"When the Marquis's letter arrived, all the little family in the Pastor Claude's house were full of grief. You must go, my dear child,' said the Pastor; you must go, my beloved Henrie: for the Marquis is your father, and you must obey him: but, oh! my heart aches when I think of the hard trials and temptations to which you will be exposed in the wicked world. With all the weakness of our depraved nature within, and all the snares and flatteries of the world without, how can we hope that such a child will be able to stand?'Yet I have confidence,' said Maria, wiping away her tears: I have prayed for this boy, this my dear boy; I have prayed for him a thousand and a

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thousand times; and I know that he is given to us: this our child will not be lost; I know he will not: he will be able to do all things well, Christ strengthening him.'-'Oh, Maria!' said the Pastor Claude, your faith puts me to shame: why should I doubt the goodness of God any more than you do?'

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"In the mean time Henrie's grief was so great, that for some hours after the servant came he could not speak he looked round on his dear father and mother, as he always called Claude and Maria, and on their two boys, who were like brothers to him: he looked on the cottage where he had spent so many happy days; and the woods, and valleys, and mountains; saying, Beyond this he knew nothing; and he wished that he had been born Claude and Maria's child, and that he might be allowed to spend all his life, as Claude had done, in serving God in that delighful valley.

"Whilst Maria, with many tears, was preparing things for Henrie's journey, the Pastor took the opportunity of talking privately to him, and giving him some advice, which he hoped, with God's blessing, might be useful to him. He took the child by the hand; and, leading him into a solitary path above the cottage, where they could walk unseen and unheard, he there entered into discourse with him. And first he explained to him the dangerous situation into which he was about to enter: he told him, with as much tenderness as possible, what his father's and his mother's characters were; that they never knew the fear of God, and that they acted as most persons do who are rich and powerful, and are not influenced by Divine grace: and he pointed out unto him how he ought to behave to his parents, telling him, that by perseverance in well-doing, and setting before them a holy example, he might, perhaps, be a means, under God.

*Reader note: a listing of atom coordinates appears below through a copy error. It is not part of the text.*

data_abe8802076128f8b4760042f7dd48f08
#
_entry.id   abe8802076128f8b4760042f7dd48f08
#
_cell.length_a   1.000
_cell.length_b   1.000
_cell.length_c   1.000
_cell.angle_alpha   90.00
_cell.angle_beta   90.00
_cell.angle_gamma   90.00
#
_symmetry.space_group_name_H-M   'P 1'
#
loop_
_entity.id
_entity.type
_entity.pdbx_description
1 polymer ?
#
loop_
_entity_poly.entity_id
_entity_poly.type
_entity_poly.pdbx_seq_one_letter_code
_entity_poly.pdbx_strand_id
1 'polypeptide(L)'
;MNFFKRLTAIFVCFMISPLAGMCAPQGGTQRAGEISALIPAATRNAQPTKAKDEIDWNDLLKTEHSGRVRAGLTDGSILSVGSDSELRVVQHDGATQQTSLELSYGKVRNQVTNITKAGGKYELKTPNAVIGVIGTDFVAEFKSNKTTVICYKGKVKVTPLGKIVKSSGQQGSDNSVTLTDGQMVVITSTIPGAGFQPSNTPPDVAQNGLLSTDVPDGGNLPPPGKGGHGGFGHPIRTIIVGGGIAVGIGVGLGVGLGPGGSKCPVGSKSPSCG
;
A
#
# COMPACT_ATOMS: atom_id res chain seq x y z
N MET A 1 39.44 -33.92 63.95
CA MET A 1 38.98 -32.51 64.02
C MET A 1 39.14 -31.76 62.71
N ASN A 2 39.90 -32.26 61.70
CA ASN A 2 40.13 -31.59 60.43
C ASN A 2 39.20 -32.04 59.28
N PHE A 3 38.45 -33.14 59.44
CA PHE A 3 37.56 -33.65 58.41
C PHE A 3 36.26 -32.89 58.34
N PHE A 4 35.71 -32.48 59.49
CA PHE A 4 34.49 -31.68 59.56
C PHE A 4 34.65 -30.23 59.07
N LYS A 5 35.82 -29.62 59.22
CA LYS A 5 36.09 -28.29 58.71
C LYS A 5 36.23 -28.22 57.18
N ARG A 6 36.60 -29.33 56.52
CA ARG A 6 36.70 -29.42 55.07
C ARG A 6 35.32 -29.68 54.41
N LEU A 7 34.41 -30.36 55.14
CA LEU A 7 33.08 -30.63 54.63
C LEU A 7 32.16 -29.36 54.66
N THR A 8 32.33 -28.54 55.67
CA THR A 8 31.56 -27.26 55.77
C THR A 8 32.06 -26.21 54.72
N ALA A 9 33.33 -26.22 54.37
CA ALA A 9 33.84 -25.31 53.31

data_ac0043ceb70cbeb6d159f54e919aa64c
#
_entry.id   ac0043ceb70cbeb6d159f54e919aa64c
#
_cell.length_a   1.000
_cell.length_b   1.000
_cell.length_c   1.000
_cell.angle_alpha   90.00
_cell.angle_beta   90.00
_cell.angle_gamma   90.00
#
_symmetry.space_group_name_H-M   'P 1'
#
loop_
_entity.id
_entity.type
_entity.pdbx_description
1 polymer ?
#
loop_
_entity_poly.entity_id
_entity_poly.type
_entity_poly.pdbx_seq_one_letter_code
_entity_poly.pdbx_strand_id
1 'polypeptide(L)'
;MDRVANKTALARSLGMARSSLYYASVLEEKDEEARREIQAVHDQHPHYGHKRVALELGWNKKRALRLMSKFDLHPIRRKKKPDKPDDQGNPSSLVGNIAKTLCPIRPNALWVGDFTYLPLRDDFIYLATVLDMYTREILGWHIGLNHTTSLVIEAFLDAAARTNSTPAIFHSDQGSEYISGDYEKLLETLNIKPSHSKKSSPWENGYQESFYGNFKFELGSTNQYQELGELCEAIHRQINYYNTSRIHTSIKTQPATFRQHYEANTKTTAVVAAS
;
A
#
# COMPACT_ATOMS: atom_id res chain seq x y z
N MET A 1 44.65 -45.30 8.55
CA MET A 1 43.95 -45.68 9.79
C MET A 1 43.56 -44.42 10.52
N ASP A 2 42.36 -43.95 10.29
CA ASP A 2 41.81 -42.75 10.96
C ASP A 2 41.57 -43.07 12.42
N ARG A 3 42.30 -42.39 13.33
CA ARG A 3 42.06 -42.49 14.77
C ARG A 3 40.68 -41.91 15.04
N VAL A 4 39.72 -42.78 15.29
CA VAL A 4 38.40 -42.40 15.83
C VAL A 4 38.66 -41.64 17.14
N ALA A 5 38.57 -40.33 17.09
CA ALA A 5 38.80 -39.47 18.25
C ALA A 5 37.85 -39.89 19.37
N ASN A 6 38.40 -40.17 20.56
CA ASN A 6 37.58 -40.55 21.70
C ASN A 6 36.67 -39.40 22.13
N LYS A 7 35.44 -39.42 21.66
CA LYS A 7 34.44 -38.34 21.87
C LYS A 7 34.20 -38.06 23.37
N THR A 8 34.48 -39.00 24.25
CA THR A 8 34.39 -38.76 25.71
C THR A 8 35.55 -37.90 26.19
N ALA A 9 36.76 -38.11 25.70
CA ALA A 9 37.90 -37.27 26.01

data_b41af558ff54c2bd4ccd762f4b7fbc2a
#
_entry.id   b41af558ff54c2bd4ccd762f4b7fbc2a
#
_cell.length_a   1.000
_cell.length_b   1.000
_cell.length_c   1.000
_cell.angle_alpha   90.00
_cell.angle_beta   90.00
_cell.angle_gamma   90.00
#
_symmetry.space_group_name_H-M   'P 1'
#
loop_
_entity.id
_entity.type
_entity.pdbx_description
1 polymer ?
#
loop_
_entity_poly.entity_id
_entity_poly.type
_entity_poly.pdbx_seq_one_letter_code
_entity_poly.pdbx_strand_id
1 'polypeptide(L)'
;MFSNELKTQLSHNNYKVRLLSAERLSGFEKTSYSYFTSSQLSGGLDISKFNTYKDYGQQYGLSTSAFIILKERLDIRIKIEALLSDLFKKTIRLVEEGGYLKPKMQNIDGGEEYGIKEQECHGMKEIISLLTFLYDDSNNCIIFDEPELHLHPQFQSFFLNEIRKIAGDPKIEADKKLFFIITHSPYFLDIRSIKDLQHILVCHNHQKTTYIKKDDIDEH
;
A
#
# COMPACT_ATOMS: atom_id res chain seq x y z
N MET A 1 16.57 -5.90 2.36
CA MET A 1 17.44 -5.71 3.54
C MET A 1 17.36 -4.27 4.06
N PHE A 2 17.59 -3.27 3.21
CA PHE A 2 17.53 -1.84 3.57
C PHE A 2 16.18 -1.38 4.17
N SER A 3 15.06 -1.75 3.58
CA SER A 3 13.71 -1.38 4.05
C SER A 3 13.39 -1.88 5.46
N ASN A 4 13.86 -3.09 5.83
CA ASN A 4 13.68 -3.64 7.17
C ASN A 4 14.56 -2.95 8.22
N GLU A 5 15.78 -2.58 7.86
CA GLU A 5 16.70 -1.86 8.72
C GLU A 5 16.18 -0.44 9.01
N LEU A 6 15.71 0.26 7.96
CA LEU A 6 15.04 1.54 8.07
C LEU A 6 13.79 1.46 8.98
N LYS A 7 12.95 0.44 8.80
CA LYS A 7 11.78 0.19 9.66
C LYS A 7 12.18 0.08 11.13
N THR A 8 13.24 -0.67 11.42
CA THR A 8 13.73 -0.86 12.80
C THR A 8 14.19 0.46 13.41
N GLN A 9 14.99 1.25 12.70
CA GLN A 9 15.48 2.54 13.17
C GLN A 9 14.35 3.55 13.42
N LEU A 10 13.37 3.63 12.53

of turning them from their sinful courses to the way of everlasting life. The Pastor then reminded Henrie of the chief doctrines of his holy religion; those which from his earliest infancy he had endea voured to fix upon his mind: first, the exceeding depravity and vileness of man's heart by nature, and that no man can do well, in the smallest degree, without the assistance of the Holy Spirit ; and secondly, that no man is saved by any of his own works or deservings, but through faith in the merits of the dying Saviour. These, with many other things of like nature, the pious Claude besought Henrie always to have in remembrance, as he hoped to see his Redeemer in the land which is very far off; and he finished his discourse by giving Henrie a little Bible, in a small velvet bag, which he had received from his own father, and which he had been accustomed to carry in his pocket in all his visits to his poor people.In these days, through the mercy of God, Bibles are so common that every little boy and girl may have one: but this was not the case in former days: Bibles were very scarce, and very difficult to get; and this Henrie knew, and therefore he knew how to value this present he put it in his pocket, and prayed to God to give him grace to keep the words contained therein.

"It would only trouble you, were I to describe the sorrow of Claude's family, when, the next morning, Henrie, according to his father's orders, was dressed in a rich suit of clothes, and set upon a horse, which was to carry him from among the mountains to the Castle of Bellemont, where the Marquis's carriage waited for him. Henrie could not speak as the horses went down the valley; but his tears fell fast down his cheeks: every tree and every cottage which he passed, every pathway winding from the high road among the hills, reminded